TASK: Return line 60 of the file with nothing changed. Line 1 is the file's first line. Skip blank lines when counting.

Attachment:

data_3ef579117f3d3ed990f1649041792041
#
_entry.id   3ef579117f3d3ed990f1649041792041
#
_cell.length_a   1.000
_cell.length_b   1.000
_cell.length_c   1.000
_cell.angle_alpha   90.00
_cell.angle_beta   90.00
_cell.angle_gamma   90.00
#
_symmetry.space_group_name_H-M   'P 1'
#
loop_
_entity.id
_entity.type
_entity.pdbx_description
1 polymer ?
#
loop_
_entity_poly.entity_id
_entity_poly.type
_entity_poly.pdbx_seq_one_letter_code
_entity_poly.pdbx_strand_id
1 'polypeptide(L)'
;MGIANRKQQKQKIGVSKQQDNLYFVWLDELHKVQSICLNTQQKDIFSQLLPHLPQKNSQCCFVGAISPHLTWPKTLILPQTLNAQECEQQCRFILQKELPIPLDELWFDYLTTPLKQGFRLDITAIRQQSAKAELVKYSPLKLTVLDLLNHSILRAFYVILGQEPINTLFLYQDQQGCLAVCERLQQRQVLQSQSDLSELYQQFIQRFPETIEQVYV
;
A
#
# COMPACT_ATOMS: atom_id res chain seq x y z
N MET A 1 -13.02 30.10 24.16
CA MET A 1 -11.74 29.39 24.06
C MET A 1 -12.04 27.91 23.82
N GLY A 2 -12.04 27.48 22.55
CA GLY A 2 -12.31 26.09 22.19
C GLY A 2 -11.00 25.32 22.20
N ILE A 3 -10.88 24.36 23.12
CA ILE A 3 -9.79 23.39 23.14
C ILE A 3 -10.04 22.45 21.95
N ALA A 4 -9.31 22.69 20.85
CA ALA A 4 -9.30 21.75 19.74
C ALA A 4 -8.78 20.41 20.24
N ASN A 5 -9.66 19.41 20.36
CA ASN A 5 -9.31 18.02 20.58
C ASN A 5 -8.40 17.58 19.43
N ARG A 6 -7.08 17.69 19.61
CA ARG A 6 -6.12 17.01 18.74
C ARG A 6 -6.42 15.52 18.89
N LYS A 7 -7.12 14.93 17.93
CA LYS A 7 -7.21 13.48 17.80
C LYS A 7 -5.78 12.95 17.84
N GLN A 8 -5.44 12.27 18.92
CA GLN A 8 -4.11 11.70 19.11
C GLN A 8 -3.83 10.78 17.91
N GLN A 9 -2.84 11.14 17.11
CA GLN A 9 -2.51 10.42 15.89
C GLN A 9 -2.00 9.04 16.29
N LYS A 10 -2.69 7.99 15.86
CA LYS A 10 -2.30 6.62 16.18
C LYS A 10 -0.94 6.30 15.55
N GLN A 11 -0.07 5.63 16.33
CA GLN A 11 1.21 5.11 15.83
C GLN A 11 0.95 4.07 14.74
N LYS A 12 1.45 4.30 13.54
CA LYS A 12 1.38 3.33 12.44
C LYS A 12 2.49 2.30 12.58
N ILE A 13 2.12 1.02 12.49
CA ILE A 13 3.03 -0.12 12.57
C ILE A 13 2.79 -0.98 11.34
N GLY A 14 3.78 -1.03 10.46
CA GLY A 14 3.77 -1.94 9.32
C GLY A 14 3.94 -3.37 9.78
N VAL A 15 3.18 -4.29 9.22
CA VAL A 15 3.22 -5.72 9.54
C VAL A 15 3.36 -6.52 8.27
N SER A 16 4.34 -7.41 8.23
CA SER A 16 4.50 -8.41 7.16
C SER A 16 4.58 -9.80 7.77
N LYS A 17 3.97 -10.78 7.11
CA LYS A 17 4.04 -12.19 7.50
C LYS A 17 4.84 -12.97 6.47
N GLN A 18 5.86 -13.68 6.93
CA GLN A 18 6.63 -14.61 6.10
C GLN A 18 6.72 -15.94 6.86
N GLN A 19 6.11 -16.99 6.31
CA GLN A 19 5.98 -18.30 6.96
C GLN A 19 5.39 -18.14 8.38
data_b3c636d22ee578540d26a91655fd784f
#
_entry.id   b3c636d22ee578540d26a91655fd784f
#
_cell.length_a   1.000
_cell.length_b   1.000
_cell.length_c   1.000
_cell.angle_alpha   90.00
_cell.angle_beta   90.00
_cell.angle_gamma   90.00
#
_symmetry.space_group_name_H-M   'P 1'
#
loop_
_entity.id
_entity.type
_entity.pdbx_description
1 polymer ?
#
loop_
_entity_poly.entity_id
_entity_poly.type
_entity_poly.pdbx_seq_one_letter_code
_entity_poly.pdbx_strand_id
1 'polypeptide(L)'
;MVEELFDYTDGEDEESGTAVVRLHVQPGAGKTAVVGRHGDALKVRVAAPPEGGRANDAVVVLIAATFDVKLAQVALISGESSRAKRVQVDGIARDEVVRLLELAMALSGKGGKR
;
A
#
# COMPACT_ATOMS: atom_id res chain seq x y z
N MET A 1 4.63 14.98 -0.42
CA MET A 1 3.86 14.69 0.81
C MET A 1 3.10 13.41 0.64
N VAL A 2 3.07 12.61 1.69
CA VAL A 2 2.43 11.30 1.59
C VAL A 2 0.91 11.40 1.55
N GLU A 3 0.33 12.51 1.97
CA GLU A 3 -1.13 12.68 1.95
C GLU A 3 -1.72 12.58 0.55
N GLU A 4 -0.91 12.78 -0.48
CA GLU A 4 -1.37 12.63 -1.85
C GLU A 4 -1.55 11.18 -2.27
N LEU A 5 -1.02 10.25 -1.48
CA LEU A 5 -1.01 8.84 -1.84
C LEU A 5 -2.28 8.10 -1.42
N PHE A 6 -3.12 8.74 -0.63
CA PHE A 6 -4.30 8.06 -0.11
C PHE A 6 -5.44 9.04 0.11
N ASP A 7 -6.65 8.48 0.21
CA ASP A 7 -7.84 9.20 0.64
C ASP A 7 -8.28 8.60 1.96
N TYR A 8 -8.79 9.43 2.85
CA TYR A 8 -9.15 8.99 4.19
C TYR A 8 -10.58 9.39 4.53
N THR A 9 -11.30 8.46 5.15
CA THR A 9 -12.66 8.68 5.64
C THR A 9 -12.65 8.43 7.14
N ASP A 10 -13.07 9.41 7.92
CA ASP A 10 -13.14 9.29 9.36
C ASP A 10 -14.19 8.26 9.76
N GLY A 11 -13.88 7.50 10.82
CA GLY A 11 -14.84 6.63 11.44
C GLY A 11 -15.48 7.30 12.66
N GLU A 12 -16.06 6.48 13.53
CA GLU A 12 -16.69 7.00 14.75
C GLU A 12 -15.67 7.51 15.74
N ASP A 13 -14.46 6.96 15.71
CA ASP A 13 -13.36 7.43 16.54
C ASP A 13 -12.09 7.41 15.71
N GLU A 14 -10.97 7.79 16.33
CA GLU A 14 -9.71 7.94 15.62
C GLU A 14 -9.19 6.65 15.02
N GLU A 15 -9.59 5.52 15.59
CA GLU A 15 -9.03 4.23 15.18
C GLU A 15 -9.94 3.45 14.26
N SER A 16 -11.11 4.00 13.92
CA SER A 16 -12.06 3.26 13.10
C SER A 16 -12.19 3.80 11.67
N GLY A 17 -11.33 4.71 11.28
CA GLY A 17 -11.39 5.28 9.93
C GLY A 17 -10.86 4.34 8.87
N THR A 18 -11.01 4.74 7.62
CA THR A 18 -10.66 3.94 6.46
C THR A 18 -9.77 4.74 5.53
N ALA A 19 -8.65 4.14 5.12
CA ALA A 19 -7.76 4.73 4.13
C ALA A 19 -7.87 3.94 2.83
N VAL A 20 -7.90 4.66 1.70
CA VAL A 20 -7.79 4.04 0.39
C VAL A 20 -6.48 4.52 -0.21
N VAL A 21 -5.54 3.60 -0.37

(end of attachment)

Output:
C LYS A 10 -0.94 6.30 15.55